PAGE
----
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VetMed Resource

Veterinary information to support practice, based on evidence and continuing education

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Abstract

Tick fever was first identified in Queensland in 1891, and various control measures have been introduced since then to control the spread of infection, including mineral oil dipping, arsenic dips and DDT. The state is now divided into designated areas either free from ticks, infected, provisionally ...

Author(s)
Jonsson, N. N.
Citation
Australian Veterinary Journal, 1997, 75, 11, pp 802-807
Abstract

The benzoylphenylurea acarine growth regulator fluazuron (ACATAK) was tested in 3 trials in Queensland, Australia, between October 1991 and March 1993. It was applied at 1.5 mg/kg body weight with a dose volume of 3 ml per 50 kg body weight, in 2 strips from shoulder to loin on either side of the...

Author(s)
Bull, M. S.; Swindale, S.; Overend, D.; Hess, E. A.
Citation
Australian Veterinary Journal, 1996, 74, 6, pp 468-470
Abstract

The numbers of examples of Haemaphysalis longicornis Neum. on cattle (Bos taurus) that had had no prior exposure to the tick were recorded regularly in south-eastern Queensland from July 1971 until January 1974. The tick population was large in the 1st year, but declined to low levels in the 2nd...

Author(s)
Sutherst, R. W.
Citation
Australian Veterinary Journal, 1983, 60, 1, pp 20-21
Abstract

Over 100 cattle were killed on a property in southern Queensland in 1983 when the contents of a container thought to contain fenthion, but actually found to contain an arsenical concentrate (which is sometimes used for the control of lice on sheep) were administered as a pour-on treatment to...

Author(s)
Robertson, I. D.; Harms, W. E.; Ketterer, P. J.
Citation
Queensland Agricultural Journal, 1984, 110, 4, pp 227-228
Abstract

Breeding in Queensland for resistance to Boophilus microplus (Can.) was undertaken in a herd of Australian Illawarra Shorthorn (AIS) cattle in 1961--78 and in a herd of Brahman X AIS cattle in 1970--79; breeder cows and their progeny were assessed for tick resistance in October--January. Resistance ...

Author(s)
Utech, K. B. W.; Wharton, R. H.
Citation
Australian Veterinary Journal, 1982, 58, 2, pp 41-46
Abstract

Progress in research on the control of cattle ticks [Boophilus microplus (Can.)] and tick fever (caused by Babesia and transmitted by the ticks) in Queensland is reviewed. It has been shown that an increase in temperature produces a form of the pathogen that infects cattle, whereas a decrease...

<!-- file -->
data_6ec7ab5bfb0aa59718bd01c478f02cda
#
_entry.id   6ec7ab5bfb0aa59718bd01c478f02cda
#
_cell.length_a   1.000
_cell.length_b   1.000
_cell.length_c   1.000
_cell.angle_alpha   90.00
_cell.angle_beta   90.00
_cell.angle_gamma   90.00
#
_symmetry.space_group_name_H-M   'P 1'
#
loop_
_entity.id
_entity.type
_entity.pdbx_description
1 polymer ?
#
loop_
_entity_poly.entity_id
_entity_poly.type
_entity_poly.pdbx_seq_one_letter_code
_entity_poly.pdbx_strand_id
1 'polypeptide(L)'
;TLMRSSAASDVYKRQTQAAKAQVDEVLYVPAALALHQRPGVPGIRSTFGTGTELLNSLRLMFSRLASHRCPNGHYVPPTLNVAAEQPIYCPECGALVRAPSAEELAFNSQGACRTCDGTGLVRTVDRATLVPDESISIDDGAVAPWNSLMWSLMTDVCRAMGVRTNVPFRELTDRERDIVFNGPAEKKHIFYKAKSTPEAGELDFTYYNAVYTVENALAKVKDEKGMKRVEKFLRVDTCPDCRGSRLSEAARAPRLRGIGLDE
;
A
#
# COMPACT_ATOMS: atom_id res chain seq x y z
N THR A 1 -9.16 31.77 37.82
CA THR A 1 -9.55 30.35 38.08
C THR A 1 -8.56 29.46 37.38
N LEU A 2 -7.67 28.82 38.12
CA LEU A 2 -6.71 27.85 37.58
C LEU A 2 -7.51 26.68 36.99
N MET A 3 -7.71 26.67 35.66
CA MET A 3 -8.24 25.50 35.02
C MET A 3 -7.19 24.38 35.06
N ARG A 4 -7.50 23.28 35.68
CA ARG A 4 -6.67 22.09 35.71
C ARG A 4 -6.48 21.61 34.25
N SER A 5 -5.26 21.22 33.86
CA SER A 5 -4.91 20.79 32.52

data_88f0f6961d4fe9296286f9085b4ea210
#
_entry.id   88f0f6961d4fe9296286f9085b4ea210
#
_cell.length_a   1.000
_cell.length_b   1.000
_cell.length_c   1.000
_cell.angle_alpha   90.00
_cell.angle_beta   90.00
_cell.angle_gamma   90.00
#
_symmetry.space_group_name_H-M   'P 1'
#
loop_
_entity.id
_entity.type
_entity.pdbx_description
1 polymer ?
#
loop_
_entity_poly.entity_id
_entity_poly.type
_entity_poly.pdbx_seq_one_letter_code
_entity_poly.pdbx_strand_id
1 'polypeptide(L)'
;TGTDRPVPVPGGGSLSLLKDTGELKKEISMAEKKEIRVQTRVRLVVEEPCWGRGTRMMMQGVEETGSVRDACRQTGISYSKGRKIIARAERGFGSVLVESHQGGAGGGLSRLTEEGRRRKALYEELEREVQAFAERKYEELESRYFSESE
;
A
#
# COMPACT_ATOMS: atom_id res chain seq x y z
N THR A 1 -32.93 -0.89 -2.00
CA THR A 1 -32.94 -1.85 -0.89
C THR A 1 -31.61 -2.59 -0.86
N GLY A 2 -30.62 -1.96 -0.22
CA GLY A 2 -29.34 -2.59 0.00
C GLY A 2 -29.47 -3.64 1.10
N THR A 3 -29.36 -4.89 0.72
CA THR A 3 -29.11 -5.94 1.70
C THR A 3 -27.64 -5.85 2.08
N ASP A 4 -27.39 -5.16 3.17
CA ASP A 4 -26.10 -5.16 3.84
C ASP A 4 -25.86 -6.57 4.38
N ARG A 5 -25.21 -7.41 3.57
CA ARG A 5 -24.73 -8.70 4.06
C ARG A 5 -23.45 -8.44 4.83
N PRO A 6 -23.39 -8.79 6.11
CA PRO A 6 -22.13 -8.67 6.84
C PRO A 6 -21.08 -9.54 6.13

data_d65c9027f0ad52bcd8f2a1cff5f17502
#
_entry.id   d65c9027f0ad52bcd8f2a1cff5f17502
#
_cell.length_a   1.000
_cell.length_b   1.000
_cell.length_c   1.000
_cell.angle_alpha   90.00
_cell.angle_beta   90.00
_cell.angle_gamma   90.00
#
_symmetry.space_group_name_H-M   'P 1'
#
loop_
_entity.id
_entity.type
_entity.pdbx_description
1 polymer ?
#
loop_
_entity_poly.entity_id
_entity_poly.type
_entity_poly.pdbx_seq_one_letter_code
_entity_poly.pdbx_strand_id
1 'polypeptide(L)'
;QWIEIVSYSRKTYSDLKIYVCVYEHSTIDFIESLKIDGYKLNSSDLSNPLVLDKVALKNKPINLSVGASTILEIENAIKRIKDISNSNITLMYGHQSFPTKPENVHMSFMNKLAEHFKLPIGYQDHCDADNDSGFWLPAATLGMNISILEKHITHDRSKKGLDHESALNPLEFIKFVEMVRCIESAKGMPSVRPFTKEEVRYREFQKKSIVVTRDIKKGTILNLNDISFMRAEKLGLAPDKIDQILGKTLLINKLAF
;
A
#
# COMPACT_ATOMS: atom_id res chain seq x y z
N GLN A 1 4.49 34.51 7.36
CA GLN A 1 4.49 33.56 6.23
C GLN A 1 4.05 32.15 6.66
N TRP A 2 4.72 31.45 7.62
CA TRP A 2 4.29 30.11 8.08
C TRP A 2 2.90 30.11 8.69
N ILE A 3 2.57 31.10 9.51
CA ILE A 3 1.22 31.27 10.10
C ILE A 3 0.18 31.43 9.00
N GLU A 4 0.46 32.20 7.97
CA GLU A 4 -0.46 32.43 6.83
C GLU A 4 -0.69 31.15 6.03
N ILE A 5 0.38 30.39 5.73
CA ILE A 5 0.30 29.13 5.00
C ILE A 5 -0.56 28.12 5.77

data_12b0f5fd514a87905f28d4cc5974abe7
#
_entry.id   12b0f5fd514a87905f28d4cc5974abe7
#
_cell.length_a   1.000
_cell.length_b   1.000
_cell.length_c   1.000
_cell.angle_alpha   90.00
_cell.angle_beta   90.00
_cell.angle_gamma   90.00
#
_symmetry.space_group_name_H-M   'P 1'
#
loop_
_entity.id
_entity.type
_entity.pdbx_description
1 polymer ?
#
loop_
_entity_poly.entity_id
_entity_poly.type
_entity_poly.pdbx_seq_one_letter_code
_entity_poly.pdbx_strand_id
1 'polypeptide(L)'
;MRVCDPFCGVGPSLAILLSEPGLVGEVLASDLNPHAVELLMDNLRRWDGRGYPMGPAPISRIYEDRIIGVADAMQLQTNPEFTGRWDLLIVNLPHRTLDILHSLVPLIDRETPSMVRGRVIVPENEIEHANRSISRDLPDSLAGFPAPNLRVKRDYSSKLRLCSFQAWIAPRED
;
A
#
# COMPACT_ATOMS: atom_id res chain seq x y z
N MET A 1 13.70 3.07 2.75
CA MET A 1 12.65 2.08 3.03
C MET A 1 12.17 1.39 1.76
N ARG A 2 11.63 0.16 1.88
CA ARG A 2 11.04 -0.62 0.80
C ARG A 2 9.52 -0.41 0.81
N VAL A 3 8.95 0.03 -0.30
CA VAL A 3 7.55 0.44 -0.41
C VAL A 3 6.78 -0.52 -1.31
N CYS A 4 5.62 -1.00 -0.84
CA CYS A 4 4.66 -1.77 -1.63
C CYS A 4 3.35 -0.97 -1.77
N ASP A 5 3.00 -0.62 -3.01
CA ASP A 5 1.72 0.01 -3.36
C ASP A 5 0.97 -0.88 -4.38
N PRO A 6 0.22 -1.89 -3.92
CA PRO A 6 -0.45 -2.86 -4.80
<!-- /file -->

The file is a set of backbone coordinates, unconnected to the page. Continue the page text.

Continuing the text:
Author(s)
Dalgliesh, R. J.
Citation
Queensland Agricultural Journal, 1980, 106, 4, pp 365-368
Abstract

Examples of Boophilus microplus (Can.) collected from calves in Queensland with patent infection by Anaplasma marginale were incubated at either 4--5, 14, 22, 27 or 37 deg C for up to 14 days. Extracts prepared from larvae, nymphs, immature females, adult males or mixtures of both sexes were...

Author(s)
Dalgliesh, R. J.; Stewart, N. P.
Citation
Australian Veterinary Journal, 1982, 58, 1, pp 24-26
Abstract

Bos taurus cattle with high resistance to the tick Boophilus microplus, whether free-grazing or in covered pens, had significantly more arteriovenous anastomoses (AVA) in their skin than did animals of low resistance. These differences in number of AVA associated with resistance level were most...

Author(s)
Schleger, A. V.; Lincoln, D. T.; Bourne, A. S.
Publisher
CSIRO, Melbourne, Australia
Citation
Australian Journal of Biological Sciences, 1981, 34, 1, pp 27-35
Abstract

Stall and field trials in Queensland with cattle infested by various acaricide-resistant strains of Boophilus microplus (Can.) demonstrated the potential of ivermectin as a systemic acaricide against ticks. A dosage of 200 mu g/kg, administered subcutaneously to animals naturally infested in the...

Author(s)
Nolan, J.; Schnitzerling, H. J.; Bird, P.
Citation
Australian Veterinary Journal, 1981, 57, 11, pp 493-497
Abstract

This article is part of an extension programme on the control of Boophilus microplus (Can.) on cattle in south-eastern Queensland. It includes sections on cattle ticks and profitability (in which 3 methods of tick control (traditional dipping programmes, strategic dipping and a dipping programme...

Author(s)
Powell, R. T.
Citation
Queensland Agricultural Journal, 1977, 103, 5, pp 443-474

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